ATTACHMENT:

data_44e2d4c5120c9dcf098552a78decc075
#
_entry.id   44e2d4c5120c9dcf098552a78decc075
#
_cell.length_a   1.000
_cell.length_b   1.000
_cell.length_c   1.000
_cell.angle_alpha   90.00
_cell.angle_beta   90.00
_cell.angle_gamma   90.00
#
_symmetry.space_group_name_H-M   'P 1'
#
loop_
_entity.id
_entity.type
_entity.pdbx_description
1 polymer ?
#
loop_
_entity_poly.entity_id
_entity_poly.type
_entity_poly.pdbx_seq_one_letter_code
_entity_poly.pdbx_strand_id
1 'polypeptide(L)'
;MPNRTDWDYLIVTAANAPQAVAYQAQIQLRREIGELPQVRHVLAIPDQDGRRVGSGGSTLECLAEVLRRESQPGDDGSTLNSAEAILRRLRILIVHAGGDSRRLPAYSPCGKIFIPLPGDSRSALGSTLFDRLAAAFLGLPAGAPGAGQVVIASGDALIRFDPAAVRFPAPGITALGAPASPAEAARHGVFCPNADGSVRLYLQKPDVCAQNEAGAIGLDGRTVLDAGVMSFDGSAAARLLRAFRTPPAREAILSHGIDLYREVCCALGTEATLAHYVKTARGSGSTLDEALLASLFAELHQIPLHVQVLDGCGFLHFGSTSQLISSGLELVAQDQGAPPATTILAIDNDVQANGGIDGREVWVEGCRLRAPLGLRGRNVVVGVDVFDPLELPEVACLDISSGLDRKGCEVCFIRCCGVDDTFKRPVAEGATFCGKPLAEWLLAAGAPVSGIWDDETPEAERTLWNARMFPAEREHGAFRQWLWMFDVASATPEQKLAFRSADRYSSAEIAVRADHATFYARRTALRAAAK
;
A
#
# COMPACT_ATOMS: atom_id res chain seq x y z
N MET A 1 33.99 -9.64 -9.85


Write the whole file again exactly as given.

data_44e2d4c5120c9dcf098552a78decc075
#
_entry.id   44e2d4c5120c9dcf098552a78decc075
#
_cell.length_a   1.000
_cell.length_b   1.000
_cell.length_c   1.000
_cell.angle_alpha   90.00
_cell.angle_beta   90.00
_cell.angle_gamma   90.00
#
_symmetry.space_group_name_H-M   'P 1'
#
loop_
_entity.id
_entity.type
_entity.pdbx_description
1 polymer ?
#
loop_
_entity_poly.entity_id
_entity_poly.type
_entity_poly.pdbx_seq_one_letter_code
_entity_poly.pdbx_strand_id
1 'polypeptide(L)'
;MPNRTDWDYLIVTAANAPQAVAYQAQIQLRREIGELPQVRHVLAIPDQDGRRVGSGGSTLECLAEVLRRESQPGDDGSTLNSAEAILRRLRILIVHAGGDSRRLPAYSPCGKIFIPLPGDSRSALGSTLFDRLAAAFLGLPAGAPGAGQVVIASGDALIRFDPAAVRFPAPGITALGAPASPAEAARHGVFCPNADGSVRLYLQKPDVCAQNEAGAIGLDGRTVLDAGVMSFDGSAAARLLRAFRTPPAREAILSHGIDLYREVCCALGTEATLAHYVKTARGSGSTLDEALLASLFAELHQIPLHVQVLDGCGFLHFGSTSQLISSGLELVAQDQGAPPATTILAIDNDVQANGGIDGREVWVEGCRLRAPLGLRGRNVVVGVDVFDPLELPEVACLDISSGLDRKGCEVCFIRCCGVDDTFKRPVAEGATFCGKPLAEWLLAAGAPVSGIWDDETPEAERTLWNARMFPAEREHGAFRQWLWMFDVASATPEQKLAFRSADRYSSAEIAVRADHATFYARRTALRAAAK
;
A
#
# COMPACT_ATOMS: atom_id res chain seq x y z
N MET A 1 33.99 -9.64 -9.85